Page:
Tax Deductions for General Practitioners

Tax Deductions for General Practitioners

general practitioner

Average weekly pay:          $1,850 
Employment size:                67,300  
Future growth:                     Very Strong      
Skill level                                Bachelor Degree or Higher  

A general practitioner (also called a GP) is a physician who is a generalist and doesn’t specialise in one particular area of medicine. 

Their tasks include:

  • Conducting examinations, questioning patients, and ordering medical tests to determine the nature of illnesses and disease.
  • Providing overall care for patients, prescribing and administering treatments/medications, and monitoring patients’ progress and response to treatment.
  • Advising on diet, exercise and other habits which aid prevention and treatment of illnesses and disease.
  • Referring patients to, and exchanging medical information with specialist Medical Practitioners, and arranging the admission of patients to hospitals.

Typical tax deductions include:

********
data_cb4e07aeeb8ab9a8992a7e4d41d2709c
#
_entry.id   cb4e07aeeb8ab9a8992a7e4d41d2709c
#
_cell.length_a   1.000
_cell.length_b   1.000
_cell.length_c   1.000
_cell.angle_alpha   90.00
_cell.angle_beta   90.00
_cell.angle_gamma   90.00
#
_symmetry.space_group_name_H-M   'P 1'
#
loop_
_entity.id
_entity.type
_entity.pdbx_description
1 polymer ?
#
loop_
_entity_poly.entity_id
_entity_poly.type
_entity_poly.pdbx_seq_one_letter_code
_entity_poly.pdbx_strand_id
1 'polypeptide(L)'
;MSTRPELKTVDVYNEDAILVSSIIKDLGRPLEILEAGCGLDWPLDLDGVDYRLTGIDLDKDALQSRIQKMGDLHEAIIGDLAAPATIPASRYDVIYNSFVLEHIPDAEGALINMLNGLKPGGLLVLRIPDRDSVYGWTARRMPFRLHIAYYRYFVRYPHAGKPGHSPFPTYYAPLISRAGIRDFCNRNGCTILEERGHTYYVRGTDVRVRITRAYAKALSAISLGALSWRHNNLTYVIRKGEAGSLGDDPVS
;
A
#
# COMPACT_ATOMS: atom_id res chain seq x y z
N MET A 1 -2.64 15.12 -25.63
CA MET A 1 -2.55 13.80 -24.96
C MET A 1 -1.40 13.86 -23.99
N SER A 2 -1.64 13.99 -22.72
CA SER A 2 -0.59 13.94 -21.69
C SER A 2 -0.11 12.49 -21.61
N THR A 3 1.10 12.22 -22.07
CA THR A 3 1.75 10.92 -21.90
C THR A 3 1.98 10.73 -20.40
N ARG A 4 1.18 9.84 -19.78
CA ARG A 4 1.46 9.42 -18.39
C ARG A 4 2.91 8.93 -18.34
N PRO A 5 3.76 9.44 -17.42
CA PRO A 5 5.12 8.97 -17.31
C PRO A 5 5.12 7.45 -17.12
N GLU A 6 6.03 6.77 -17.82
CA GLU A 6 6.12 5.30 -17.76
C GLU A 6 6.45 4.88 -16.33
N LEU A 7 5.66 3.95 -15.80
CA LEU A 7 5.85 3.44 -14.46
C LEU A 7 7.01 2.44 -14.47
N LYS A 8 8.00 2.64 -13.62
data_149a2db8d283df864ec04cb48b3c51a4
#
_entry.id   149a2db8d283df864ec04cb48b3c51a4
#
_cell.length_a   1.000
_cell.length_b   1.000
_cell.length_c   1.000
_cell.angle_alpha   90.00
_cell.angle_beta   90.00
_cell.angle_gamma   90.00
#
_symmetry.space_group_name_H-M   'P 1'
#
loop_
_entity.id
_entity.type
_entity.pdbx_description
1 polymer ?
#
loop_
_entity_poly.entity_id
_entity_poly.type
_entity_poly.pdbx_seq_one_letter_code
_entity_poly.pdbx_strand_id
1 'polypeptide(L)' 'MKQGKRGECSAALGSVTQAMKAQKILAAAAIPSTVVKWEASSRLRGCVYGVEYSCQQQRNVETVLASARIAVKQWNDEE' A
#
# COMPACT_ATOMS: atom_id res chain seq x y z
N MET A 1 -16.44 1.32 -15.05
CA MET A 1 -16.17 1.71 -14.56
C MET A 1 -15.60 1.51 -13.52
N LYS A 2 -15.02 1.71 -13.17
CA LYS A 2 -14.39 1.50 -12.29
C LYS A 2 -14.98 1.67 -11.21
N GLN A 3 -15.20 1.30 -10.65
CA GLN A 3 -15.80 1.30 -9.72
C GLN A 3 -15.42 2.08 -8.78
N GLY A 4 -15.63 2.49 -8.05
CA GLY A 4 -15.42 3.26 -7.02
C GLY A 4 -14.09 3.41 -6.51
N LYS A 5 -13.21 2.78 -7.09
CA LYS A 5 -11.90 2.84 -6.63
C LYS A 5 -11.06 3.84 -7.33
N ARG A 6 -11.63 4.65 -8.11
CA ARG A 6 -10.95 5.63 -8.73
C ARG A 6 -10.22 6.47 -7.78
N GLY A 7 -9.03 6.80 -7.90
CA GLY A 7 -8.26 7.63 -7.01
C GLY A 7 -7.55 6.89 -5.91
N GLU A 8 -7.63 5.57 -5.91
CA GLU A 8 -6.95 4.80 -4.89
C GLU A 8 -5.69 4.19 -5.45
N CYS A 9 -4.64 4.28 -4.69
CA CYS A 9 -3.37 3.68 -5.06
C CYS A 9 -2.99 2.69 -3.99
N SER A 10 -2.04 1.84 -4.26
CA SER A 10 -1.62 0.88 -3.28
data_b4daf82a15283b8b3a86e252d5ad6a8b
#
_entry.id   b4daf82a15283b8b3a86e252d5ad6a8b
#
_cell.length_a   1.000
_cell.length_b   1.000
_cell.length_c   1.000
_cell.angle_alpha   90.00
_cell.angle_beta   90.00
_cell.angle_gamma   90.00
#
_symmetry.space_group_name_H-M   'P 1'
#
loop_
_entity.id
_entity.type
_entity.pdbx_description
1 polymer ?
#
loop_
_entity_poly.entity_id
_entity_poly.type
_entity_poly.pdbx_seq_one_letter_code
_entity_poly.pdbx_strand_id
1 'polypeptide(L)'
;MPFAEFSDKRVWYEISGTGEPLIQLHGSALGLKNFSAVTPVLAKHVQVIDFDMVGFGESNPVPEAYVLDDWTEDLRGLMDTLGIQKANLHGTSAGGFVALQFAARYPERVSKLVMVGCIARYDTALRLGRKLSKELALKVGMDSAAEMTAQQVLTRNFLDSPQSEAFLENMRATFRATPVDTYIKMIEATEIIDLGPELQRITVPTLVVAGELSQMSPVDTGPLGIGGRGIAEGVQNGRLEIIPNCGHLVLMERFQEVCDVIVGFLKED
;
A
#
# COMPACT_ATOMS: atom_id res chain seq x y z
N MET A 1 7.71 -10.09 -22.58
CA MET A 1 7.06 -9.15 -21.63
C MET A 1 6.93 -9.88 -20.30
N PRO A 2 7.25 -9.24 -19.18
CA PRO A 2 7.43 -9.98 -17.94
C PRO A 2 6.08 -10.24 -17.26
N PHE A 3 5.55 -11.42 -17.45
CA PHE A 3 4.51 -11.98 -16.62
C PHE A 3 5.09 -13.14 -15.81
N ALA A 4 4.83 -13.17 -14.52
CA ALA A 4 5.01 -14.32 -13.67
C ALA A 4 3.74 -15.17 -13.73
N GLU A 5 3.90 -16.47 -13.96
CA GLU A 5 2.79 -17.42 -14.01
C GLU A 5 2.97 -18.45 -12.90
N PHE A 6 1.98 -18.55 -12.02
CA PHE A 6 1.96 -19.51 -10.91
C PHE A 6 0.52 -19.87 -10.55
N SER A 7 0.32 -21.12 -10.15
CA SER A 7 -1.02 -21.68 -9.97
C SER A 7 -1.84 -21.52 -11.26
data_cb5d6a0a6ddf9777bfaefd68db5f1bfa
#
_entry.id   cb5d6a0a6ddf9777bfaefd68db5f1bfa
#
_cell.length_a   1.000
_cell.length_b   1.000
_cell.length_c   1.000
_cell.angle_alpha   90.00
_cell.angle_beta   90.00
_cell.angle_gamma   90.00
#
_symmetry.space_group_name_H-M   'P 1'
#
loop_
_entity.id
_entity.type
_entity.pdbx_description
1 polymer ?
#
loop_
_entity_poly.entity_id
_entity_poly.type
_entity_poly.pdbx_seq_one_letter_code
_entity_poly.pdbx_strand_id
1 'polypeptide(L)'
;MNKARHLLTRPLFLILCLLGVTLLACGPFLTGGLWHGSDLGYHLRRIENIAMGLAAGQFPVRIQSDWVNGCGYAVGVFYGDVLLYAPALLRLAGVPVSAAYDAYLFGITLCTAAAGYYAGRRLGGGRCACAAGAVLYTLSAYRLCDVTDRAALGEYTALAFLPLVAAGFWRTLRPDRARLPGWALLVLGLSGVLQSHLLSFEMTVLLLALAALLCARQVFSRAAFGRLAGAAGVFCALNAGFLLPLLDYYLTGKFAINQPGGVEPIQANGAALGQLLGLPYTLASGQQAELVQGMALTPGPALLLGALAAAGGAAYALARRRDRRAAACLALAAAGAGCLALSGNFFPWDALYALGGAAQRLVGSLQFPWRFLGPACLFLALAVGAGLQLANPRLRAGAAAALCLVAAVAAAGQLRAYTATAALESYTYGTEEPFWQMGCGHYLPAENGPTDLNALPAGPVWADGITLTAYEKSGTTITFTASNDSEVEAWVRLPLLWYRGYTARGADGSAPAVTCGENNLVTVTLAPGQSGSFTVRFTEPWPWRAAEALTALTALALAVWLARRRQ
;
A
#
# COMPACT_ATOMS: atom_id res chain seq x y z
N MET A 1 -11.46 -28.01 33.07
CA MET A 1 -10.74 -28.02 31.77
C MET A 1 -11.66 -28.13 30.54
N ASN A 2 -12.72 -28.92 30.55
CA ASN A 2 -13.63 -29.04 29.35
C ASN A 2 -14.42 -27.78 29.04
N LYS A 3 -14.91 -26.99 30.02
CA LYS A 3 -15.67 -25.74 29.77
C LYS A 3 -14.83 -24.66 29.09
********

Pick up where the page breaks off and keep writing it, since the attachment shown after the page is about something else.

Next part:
• Travel expenses associated with attending medical conferences, seminars, and training courses. Expenses include airfares, accommodation, meals, and incidentals. 
  • Motor vehicle expenses for travel between hospitals, clinics, and visiting patients.
  • Phone, internet and home office expenses (less private portion).
  • Self-education courses. 
  • Magazines, books and journals related to health and medicine.  
  • Medical defence and income protection insurance.
  • Equipment including briefcases, handbags, iPad, laptop, stethoscope, etc. Items costing more than $300 each need to be depreciated over their effective life.
  • Medical registration fees and membership fees such as AMA, RACS, RACGP, RACP, etc. 

None deductible expenses:

  • Travel for industry functions which includes entertainment, e.g. three-course meal, band, and alcoholic drinks.

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